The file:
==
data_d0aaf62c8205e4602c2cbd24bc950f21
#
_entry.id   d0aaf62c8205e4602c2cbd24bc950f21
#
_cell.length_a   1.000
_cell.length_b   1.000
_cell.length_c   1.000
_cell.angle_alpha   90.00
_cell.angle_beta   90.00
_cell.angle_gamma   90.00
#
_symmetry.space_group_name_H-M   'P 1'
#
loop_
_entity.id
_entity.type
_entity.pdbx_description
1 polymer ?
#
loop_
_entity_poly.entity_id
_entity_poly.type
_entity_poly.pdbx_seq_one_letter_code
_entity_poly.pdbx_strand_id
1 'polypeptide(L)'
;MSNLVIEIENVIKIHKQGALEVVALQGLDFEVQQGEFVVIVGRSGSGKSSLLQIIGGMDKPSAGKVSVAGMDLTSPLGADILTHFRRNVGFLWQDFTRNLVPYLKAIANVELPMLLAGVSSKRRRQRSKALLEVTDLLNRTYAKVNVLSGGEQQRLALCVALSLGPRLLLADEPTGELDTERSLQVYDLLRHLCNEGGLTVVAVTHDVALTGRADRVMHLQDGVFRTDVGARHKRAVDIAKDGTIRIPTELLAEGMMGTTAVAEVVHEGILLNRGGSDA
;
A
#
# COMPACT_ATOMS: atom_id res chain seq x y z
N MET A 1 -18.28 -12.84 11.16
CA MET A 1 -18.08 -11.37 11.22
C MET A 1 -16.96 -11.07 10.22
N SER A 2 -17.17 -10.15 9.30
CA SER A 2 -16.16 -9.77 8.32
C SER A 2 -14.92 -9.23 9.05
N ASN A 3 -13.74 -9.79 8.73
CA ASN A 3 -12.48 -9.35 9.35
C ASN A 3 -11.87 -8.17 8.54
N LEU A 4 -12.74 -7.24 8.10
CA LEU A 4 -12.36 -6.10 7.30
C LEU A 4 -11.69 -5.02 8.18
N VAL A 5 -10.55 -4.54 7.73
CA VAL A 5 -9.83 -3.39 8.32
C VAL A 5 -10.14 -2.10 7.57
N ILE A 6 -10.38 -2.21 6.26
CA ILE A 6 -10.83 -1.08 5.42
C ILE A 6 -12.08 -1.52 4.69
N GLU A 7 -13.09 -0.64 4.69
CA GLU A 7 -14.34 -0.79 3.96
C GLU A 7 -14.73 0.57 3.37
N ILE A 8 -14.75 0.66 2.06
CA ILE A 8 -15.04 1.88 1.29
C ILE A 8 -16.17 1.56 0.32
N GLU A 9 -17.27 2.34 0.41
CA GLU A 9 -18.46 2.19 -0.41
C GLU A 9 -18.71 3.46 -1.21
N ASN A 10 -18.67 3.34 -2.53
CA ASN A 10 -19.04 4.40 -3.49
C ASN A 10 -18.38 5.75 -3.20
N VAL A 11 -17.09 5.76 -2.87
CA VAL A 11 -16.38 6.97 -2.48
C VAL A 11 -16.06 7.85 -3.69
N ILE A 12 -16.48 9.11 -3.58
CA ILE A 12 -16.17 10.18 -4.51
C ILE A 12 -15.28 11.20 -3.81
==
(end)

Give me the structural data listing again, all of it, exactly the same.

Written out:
data_d0aaf62c8205e4602c2cbd24bc950f21
#
_entry.id   d0aaf62c8205e4602c2cbd24bc950f21
#
_cell.length_a   1.000
_cell.length_b   1.000
_cell.length_c   1.000
_cell.angle_alpha   90.00
_cell.angle_beta   90.00
_cell.angle_gamma   90.00
#
_symmetry.space_group_name_H-M   'P 1'
#
loop_
_entity.id
_entity.type
_entity.pdbx_description
1 polymer ?
#
loop_
_entity_poly.entity_id
_entity_poly.type
_entity_poly.pdbx_seq_one_letter_code
_entity_poly.pdbx_strand_id
1 'polypeptide(L)'
;MSNLVIEIENVIKIHKQGALEVVALQGLDFEVQQGEFVVIVGRSGSGKSSLLQIIGGMDKPSAGKVSVAGMDLTSPLGADILTHFRRNVGFLWQDFTRNLVPYLKAIANVELPMLLAGVSSKRRRQRSKALLEVTDLLNRTYAKVNVLSGGEQQRLALCVALSLGPRLLLADEPTGELDTERSLQVYDLLRHLCNEGGLTVVAVTHDVALTGRADRVMHLQDGVFRTDVGARHKRAVDIAKDGTIRIPTELLAEGMMGTTAVAEVVHEGILLNRGGSDA
;
A
#
# COMPACT_ATOMS: atom_id res chain seq x y z
N MET A 1 -18.28 -12.84 11.16
CA MET A 1 -18.08 -11.37 11.22
C MET A 1 -16.96 -11.07 10.22
N SER A 2 -17.17 -10.15 9.30
CA SER A 2 -16.16 -9.77 8.32
C SER A 2 -14.92 -9.23 9.05
N ASN A 3 -13.74 -9.79 8.73
CA ASN A 3 -12.48 -9.35 9.35
C ASN A 3 -11.87 -8.17 8.54
N LEU A 4 -12.74 -7.24 8.10
CA LEU A 4 -12.36 -6.10 7.30
C LEU A 4 -11.69 -5.02 8.18
N VAL A 5 -10.55 -4.54 7.73
CA VAL A 5 -9.83 -3.39 8.32
C VAL A 5 -10.14 -2.10 7.57
N ILE A 6 -10.38 -2.21 6.26
CA ILE A 6 -10.83 -1.08 5.42
C ILE A 6 -12.08 -1.52 4.69
N GLU A 7 -13.09 -0.64 4.69
CA GLU A 7 -14.34 -0.79 3.96
C GLU A 7 -14.73 0.57 3.37
N ILE A 8 -14.75 0.66 2.06
CA ILE A 8 -15.04 1.88 1.29
C ILE A 8 -16.17 1.56 0.32
N GLU A 9 -17.27 2.34 0.41
CA GLU A 9 -18.46 2.19 -0.41
C GLU A 9 -18.71 3.46 -1.21
N ASN A 10 -18.67 3.34 -2.53
CA ASN A 10 -19.04 4.40 -3.49
C ASN A 10 -18.38 5.75 -3.20
N VAL A 11 -17.09 5.76 -2.87
CA VAL A 11 -16.38 6.97 -2.48
C VAL A 11 -16.06 7.85 -3.69
N ILE A 12 -16.48 9.11 -3.58
CA ILE A 12 -16.17 10.18 -4.51
C ILE A 12 -15.28 11.20 -3.81